Next steps for me are finishing this outline, choosing a chapter I want to write, doing the research for that chapter, and then writing that chapter like I would write a short story—with as much pantsing as possible to connect from point A to B. If I end up at point x, then I adjust my outline once I get stuck, and then I keep going.

Do you outline? Do you use beat sheets? Do you use them while writing? During revisions?

The Storybook Synopsis



Today we talk about using as few words as possible to tell a story. It’s a great exercise for synopses writing, query letters, and elevator speeches.

I’ve been reading more picture books to my son lately, and some of his favorite are the five-page, itty bitty board books by Disney.

my first library

His collection seems to be out-of-print. I’d like to think it’s because those stories were so blatantly sexist. But I digress. I’m supposed to be comparing this to a summary of a story.

Think of a Disney movie. Take, for example, my favorite, The Lion King. We’ve already examined The Lion King using my 8 C’s of plotting, so we know that there’s a full story there.
But Disney merch has shown us a plethora of synopses for the story. There are chapter books, story books, picture books, and yes, a 5-page board book. Each is the same story, condensed in varying degrees of complexity.

Some of the 5-page board books have no plot at all. They have one page per character in the story. And you know what else? They are stupid. When agents/editors/publishers read your query letter or synopsis, they don’t want a page per insignificant character. They want to know what your story is. Yes, that means they want to know the plot, right down to the happy or unhappy ending.

Another digression:

I read in How Not to Write a Novel the chapter “How Not to Sell a Novel.” One mistake new writers sometimes make when trying to sell the book is not giving away the ending . Maybe in children’s merchandise you don’t want to tell little 2-year old Sally about the prince slaying the dragon, but I’m pretty sure 3-year old Sally wants to know that the prince is worth his salt. And Publisher Sally wants to know that the new writer she’s considering is worth his salt and can write a decent ending. Don’t annoy the publisher or agent in an attempt to be mysterious.

The best of the 5-page books are like a good movie trailer. They spell out the plot in a condensed manner, but they don’t give everything away. Still, they at least hint at the ending. My husband and I hate watching TV Spots for movies, because lately they seem to never actually tell you what the movie is about. There’s more fading to black than there is content.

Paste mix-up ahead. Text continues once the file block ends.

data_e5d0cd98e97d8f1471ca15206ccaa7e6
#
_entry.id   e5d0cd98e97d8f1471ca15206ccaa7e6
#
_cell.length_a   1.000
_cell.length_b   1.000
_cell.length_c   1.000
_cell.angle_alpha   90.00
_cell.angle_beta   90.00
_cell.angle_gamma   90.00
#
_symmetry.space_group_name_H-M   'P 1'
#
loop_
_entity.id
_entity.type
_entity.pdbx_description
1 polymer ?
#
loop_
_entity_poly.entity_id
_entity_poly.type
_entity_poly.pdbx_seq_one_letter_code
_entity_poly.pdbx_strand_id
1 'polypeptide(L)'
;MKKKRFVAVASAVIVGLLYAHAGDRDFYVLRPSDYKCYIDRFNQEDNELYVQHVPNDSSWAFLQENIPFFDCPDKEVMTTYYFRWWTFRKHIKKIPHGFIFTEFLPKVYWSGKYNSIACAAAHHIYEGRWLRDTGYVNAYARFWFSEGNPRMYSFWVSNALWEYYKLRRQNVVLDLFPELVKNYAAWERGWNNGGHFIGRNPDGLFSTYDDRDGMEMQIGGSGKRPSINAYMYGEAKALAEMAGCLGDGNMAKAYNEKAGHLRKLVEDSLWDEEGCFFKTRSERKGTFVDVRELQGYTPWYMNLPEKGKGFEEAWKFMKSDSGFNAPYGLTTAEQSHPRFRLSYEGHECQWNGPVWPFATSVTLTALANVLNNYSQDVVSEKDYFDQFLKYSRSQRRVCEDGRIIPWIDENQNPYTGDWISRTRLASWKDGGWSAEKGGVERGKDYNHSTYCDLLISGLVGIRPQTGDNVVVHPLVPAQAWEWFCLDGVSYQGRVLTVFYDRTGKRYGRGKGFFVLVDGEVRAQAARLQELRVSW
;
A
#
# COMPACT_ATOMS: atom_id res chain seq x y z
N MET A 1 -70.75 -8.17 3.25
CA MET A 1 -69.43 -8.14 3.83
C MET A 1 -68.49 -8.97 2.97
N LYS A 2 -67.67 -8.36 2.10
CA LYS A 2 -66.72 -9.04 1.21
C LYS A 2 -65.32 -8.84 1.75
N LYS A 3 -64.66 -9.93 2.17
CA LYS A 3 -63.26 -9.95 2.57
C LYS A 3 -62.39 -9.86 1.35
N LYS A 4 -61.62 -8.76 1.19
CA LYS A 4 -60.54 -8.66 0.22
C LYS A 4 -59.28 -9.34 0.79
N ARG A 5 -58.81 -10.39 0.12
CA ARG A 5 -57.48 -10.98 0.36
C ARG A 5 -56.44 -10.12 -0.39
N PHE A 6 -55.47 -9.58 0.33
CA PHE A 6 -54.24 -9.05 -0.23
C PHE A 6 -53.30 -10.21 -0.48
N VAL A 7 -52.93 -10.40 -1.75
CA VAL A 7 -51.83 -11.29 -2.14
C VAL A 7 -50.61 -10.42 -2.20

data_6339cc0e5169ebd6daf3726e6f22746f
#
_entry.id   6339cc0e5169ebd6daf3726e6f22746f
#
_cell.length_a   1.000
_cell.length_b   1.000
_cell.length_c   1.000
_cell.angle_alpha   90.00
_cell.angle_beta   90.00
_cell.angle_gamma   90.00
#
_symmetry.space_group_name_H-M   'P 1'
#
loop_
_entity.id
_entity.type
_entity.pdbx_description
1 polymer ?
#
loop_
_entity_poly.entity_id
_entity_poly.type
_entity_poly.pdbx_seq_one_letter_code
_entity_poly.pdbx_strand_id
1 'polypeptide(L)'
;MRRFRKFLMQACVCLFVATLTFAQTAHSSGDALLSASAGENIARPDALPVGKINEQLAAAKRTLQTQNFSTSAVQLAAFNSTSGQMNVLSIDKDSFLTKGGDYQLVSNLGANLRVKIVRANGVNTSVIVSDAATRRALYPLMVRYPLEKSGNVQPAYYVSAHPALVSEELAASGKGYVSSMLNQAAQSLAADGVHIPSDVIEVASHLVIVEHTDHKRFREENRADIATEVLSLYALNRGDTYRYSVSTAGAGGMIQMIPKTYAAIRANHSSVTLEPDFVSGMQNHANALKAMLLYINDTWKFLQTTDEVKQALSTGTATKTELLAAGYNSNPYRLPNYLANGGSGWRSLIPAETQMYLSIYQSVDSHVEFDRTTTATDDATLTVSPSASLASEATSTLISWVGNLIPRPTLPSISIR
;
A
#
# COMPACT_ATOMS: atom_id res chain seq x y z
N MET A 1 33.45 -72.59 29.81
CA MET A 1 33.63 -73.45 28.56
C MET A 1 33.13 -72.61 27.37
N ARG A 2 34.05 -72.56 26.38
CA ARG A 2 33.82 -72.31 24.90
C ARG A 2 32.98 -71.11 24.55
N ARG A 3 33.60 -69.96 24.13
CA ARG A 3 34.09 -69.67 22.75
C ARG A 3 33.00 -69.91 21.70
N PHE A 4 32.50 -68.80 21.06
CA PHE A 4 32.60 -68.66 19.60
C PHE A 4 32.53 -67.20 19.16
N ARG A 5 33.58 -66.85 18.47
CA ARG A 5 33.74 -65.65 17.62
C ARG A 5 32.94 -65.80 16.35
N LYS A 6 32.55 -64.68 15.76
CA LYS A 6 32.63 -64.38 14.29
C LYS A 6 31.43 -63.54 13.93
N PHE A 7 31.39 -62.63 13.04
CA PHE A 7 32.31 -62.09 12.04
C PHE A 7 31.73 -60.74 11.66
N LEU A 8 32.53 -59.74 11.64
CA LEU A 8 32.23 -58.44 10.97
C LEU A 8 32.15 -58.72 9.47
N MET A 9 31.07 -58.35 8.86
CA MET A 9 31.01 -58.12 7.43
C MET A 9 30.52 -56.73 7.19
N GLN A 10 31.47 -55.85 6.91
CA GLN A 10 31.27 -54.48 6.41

Disney will probably sue me and take my puppy away if I give you an example of one of the stories they published, so let me make up an example. Each page has 1-2 sentences. No page has more than 15 or so words. Here’s my uninspiring “5-page board book” of The Hunger Games:

  1. Katniss is a skilled hunter with trust issues.
  2. Peeta can decorate a cake like nobody’s business.
  3. Katniss and Peeta have to fight in the Hunger Games.
  4. They fight for themselves. Children murder other children.
  5. Katniss and Peeta fight for each other.

There, see? I just wrote a synopsis. You can do it, too. Try this method—it’s less painful than gauging your eyes out with a pipe cleaner.

Optional Part One: Pick a Disney movie. Find all the Disney-sponsored books you can about that movie. Chapter books, novels, story books, picture books, coloring books, story books. Read them.

Optional Part Two: Write your own 5-page board books of your favorite books or movies. Then try it out on your own stories.

Non-negotiable Part One Point Five: Enjoy yourself. If you aren’t having fun, pick a different hobby, like coil-building clay pots or macramé.


The 8 C’s of Plotting: Worksheets


If you haven’t read Part One, the introduction to the 8 C’s, read it here!

Use these worksheets to:

  • plan out the main plot skeleton of a novel
  • reduce a complex novel into one, overarching plot
  • understand the main plot of your novel, all the better to pitch with
  • get an idea of what to put in your synopsis
  • recognize how virtually all movies and novels use a similar structure
    • (and how each modifies the structure to fit its own needs)
  • make your other writer friends jealous of how organized you are

Do not use these worksheets to:

  • make money publishing or reposting my work
  • create your own blog post on the 8 C’s without linking back here
  • make paper airplanes (unless you recycle, of course)